African cheetah to land in Jaipur enroute to destination

It will be released into Kuno National Park on September 17

Published - September 13, 2022 04:25 am IST - New Delhi:

A cheetah moves around inside a quarantine section before being relocated to India next month, at a reserve near Bella Bella, South Africa, on September 4, 2022.

A cheetah moves around inside a quarantine section before being relocated to India next month, at a reserve near Bella Bella, South Africa, on September 4, 2022. | Photo Credit: AP

Later this week, eight cheetahs from Namibia will depart from the capital Windhoek in a chartered flight and land in Jaipur on Friday. From there they will be transported in a helicopter and, after a 40-minute journey to the Kuno National Park (KNP), will be released on September 17 into a dedicated, ‘quarantine’ enclosure under the watch of Prime Minister Narendra Modi, officials from the Union Environment Ministry said on Monday.

September 17 is Mr. Modi’s birthday and the release of the cheetahs are timed to mark it, Shivraj Chauhan, Chief Minister, Madhya Pradesh said last month.

The cheetahs will initially be in quarantine enclosures for about a month and then moved to 6-square kilometre, ‘predator-proof,’ holding facilities that will also host live prey. It will be a few months before the cheetah are released into the wild.

All the animals will be radio collared and their movements tracked via GPS. Based on current prey estimates, the Kuno National Park can support up to 20 cheetahs and with restoration, protection and management this number can go up to 40 individuals, officials estimate.

Animals present in Kuno that can be potential prey include chital, sambar, nilgai, wild pig, chowsingha, langur, peafowl, hare and feral cattle. Close to 748 square km of forest landscape is available to the cheetah in the national park.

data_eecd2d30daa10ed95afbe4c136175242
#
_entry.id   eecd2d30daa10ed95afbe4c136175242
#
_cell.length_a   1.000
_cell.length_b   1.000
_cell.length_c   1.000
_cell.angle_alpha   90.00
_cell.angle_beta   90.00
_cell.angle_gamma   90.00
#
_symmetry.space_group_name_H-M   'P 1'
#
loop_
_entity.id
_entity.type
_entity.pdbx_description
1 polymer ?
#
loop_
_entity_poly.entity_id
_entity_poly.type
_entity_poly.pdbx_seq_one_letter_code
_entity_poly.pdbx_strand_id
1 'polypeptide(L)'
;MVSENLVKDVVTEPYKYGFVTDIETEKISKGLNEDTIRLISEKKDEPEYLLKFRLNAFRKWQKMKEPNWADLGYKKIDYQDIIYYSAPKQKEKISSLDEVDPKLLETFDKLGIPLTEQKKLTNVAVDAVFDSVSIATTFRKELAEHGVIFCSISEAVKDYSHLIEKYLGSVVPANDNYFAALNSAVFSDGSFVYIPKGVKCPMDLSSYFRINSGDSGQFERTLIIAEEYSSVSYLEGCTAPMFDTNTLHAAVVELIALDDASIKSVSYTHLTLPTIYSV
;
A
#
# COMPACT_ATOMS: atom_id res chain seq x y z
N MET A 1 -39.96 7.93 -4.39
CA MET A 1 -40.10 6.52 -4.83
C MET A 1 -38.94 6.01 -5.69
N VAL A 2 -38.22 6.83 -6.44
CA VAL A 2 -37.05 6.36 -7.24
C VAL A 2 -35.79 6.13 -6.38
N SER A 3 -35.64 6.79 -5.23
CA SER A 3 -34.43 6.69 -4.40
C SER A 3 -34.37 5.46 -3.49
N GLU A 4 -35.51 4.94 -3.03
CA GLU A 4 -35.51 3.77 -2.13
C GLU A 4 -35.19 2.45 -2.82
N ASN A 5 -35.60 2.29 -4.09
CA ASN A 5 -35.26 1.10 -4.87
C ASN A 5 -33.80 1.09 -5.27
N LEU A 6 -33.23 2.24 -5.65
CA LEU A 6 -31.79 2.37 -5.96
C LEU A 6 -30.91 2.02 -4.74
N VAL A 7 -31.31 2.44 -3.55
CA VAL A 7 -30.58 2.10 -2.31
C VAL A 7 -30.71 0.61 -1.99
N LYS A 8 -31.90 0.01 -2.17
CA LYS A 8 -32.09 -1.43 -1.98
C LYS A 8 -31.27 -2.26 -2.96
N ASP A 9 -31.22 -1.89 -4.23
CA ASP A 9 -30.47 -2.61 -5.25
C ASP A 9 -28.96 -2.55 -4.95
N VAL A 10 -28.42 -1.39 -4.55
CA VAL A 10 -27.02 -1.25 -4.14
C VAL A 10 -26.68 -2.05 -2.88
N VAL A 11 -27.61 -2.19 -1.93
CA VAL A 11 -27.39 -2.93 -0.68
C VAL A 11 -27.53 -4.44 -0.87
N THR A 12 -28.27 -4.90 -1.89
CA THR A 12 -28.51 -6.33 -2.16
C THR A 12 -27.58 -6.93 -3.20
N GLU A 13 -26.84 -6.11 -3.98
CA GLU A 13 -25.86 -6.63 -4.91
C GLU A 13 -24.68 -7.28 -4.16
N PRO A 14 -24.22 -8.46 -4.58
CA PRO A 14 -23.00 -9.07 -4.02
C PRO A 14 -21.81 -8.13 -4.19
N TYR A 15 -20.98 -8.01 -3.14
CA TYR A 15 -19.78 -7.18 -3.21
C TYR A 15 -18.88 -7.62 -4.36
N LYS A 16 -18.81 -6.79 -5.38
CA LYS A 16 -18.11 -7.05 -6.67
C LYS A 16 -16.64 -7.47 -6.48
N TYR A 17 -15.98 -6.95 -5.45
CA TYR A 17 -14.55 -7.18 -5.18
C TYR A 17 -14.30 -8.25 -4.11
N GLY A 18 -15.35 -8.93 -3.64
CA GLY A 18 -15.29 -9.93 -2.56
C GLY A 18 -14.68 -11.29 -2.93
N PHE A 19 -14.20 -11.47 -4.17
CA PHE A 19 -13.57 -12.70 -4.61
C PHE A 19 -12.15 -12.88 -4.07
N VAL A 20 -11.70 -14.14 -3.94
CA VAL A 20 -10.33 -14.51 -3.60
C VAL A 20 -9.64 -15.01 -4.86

This is part of the plan to help the animals acclimatise to Indian conditions. However, a local obstacle to the cheetah was that the current enclosures in Kuno-Palpur had five leopards all of whom needed to be relocated as it was inadvisable to have the two species coexist during the cheetah’s acclimatisation.

Over time, says the action plan by the Centre, cheetah and leopard populations will be able to coexist. The quest to have cheetahs in India spans more than a decade with the initial plan to translocate Asian cheetahs from Iran not fructifying because there were too few of the species.

India has also finalised an agreement with South Africa to source the animals but this is yet to be signed. A delegation from South Africa visited Kuno from September 6-8 to determine if the park was suitable for cheetahs and it is expected that this lot of animals will arrive in October.

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